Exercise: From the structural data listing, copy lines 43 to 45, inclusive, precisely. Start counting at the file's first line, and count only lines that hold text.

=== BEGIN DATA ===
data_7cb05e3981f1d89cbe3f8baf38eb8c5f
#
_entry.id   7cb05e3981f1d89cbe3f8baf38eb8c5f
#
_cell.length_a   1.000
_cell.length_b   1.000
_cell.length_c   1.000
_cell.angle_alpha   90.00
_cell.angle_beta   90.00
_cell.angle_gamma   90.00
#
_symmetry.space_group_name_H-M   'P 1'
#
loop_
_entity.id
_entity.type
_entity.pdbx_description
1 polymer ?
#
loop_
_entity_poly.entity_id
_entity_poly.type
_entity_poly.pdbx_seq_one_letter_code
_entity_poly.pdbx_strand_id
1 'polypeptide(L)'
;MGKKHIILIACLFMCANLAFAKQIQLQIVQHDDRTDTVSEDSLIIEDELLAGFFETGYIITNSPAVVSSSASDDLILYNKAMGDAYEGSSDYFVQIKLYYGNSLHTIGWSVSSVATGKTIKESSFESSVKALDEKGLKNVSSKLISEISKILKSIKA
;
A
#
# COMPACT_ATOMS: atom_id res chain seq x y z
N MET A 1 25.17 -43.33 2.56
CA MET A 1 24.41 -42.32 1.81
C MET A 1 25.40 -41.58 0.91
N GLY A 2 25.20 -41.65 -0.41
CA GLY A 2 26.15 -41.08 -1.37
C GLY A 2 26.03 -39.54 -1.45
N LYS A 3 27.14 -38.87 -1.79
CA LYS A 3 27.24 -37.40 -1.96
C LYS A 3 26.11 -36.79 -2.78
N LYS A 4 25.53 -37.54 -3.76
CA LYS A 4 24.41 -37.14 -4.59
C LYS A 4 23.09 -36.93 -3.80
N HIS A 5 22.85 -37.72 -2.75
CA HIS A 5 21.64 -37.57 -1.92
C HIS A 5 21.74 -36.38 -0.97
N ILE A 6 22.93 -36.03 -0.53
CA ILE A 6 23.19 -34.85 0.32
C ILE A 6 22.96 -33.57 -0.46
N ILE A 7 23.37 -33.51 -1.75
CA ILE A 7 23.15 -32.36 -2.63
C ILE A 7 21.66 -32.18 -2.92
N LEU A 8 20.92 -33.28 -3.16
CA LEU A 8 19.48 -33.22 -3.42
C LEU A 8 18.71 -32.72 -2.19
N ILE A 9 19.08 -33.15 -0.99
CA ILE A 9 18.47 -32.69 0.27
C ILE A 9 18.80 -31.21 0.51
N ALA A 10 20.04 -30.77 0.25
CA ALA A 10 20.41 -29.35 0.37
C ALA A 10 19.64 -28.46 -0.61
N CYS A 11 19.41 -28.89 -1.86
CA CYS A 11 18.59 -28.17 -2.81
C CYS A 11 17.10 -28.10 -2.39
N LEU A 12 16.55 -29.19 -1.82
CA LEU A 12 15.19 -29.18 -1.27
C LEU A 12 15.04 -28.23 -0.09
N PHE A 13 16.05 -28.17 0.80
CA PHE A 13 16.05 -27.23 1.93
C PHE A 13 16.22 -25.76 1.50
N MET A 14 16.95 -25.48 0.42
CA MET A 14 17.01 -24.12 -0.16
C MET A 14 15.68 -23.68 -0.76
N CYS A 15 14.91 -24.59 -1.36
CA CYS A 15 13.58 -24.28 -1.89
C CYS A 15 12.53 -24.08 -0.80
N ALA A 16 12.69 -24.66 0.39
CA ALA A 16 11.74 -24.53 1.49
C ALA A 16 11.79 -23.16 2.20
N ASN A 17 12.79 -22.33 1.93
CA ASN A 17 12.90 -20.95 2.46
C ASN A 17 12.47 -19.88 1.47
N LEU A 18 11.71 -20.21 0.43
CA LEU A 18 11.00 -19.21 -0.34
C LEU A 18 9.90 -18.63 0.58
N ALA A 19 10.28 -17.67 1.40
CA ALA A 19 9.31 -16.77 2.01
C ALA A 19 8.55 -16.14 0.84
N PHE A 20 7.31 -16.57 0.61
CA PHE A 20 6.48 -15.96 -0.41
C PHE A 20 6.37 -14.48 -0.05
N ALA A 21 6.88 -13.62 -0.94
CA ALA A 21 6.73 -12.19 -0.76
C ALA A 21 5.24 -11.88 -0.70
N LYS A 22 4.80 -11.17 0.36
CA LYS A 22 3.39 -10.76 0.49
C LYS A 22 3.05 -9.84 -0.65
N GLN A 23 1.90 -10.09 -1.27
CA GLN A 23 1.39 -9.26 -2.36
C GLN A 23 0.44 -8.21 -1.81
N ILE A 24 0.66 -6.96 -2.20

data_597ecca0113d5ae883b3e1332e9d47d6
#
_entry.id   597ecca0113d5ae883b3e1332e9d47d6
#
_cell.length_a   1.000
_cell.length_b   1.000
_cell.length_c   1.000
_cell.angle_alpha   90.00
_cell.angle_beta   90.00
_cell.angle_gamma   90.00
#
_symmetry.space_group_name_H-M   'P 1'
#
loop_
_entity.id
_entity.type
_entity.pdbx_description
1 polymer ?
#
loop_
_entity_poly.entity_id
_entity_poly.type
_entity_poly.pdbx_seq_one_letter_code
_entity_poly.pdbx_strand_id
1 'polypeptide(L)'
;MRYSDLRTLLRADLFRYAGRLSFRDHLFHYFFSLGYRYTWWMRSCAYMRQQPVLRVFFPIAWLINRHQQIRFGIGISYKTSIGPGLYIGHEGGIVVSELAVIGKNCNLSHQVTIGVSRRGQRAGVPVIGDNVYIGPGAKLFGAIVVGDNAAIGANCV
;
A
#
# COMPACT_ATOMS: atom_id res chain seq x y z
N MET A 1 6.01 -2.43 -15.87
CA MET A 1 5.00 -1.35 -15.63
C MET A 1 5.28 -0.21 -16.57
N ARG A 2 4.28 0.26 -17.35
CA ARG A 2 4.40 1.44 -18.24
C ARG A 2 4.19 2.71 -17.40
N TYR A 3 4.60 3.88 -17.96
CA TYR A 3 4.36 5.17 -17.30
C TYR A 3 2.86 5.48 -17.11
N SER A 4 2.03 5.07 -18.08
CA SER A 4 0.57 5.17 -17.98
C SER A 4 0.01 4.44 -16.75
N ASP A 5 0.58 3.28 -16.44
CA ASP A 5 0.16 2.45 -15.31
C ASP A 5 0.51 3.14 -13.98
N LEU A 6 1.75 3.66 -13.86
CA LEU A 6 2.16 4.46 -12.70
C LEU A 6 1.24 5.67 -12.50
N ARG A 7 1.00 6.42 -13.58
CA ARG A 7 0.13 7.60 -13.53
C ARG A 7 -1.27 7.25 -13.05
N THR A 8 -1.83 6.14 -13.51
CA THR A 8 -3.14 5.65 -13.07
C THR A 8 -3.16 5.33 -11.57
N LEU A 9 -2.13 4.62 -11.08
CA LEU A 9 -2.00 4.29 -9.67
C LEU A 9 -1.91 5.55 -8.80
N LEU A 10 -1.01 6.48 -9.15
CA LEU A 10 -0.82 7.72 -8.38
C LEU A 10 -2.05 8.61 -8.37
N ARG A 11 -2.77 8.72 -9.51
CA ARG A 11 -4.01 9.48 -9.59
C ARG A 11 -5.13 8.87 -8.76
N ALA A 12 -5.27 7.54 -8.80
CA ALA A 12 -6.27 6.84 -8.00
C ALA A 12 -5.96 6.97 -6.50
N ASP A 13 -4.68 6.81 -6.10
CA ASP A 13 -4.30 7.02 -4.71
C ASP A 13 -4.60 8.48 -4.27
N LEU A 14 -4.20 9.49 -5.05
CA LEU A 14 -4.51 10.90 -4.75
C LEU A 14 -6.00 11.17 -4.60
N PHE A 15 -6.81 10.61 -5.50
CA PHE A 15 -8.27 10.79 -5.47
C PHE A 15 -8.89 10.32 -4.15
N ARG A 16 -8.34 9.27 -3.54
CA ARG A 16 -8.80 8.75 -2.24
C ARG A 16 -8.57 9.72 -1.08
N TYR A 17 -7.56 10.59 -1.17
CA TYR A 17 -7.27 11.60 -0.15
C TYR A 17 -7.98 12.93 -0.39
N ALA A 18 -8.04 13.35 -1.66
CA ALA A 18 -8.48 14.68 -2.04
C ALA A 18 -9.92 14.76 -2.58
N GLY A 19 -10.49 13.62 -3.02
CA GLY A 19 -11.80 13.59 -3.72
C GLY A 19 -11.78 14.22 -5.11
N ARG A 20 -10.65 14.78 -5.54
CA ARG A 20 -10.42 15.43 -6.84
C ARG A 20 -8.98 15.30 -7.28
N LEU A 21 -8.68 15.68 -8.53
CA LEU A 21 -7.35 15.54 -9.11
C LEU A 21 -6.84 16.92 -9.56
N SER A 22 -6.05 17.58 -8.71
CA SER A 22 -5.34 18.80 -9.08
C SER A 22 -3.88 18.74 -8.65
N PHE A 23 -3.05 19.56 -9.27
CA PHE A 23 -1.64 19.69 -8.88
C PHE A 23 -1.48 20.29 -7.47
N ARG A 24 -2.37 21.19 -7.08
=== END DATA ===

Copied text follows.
N HIS A 5 22.85 -37.72 -2.75
CA HIS A 5 21.64 -37.57 -1.92
C HIS A 5 21.74 -36.38 -0.97